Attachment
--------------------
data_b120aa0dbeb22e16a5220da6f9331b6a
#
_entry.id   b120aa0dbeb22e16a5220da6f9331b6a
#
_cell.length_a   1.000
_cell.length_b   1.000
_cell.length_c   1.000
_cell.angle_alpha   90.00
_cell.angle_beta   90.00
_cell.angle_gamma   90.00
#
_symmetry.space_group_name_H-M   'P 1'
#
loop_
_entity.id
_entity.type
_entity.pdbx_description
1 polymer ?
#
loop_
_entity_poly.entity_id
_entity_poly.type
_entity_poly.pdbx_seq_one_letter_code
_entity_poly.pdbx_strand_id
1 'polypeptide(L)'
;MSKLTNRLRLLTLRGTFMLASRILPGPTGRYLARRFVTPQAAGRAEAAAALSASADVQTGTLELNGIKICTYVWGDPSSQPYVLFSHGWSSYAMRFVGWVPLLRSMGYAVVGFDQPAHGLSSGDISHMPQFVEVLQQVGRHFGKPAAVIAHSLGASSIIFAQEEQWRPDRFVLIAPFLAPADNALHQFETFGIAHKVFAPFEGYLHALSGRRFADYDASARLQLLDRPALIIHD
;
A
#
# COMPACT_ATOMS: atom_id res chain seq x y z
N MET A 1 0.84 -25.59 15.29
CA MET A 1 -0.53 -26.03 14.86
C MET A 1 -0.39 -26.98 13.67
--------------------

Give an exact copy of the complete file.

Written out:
data_b120aa0dbeb22e16a5220da6f9331b6a
#
_entry.id   b120aa0dbeb22e16a5220da6f9331b6a
#
_cell.length_a   1.000
_cell.length_b   1.000
_cell.length_c   1.000
_cell.angle_alpha   90.00
_cell.angle_beta   90.00
_cell.angle_gamma   90.00
#
_symmetry.space_group_name_H-M   'P 1'
#
loop_
_entity.id
_entity.type
_entity.pdbx_description
1 polymer ?
#
loop_
_entity_poly.entity_id
_entity_poly.type
_entity_poly.pdbx_seq_one_letter_code
_entity_poly.pdbx_strand_id
1 'polypeptide(L)'
;MSKLTNRLRLLTLRGTFMLASRILPGPTGRYLARRFVTPQAAGRAEAAAALSASADVQTGTLELNGIKICTYVWGDPSSQPYVLFSHGWSSYAMRFVGWVPLLRSMGYAVVGFDQPAHGLSSGDISHMPQFVEVLQQVGRHFGKPAAVIAHSLGASSIIFAQEEQWRPDRFVLIAPFLAPADNALHQFETFGIAHKVFAPFEGYLHALSGRRFADYDASARLQLLDRPALIIHD
;
A
#
# COMPACT_ATOMS: atom_id res chain seq x y z
N MET A 1 0.84 -25.59 15.29
CA MET A 1 -0.53 -26.03 14.86
C MET A 1 -0.39 -26.98 13.67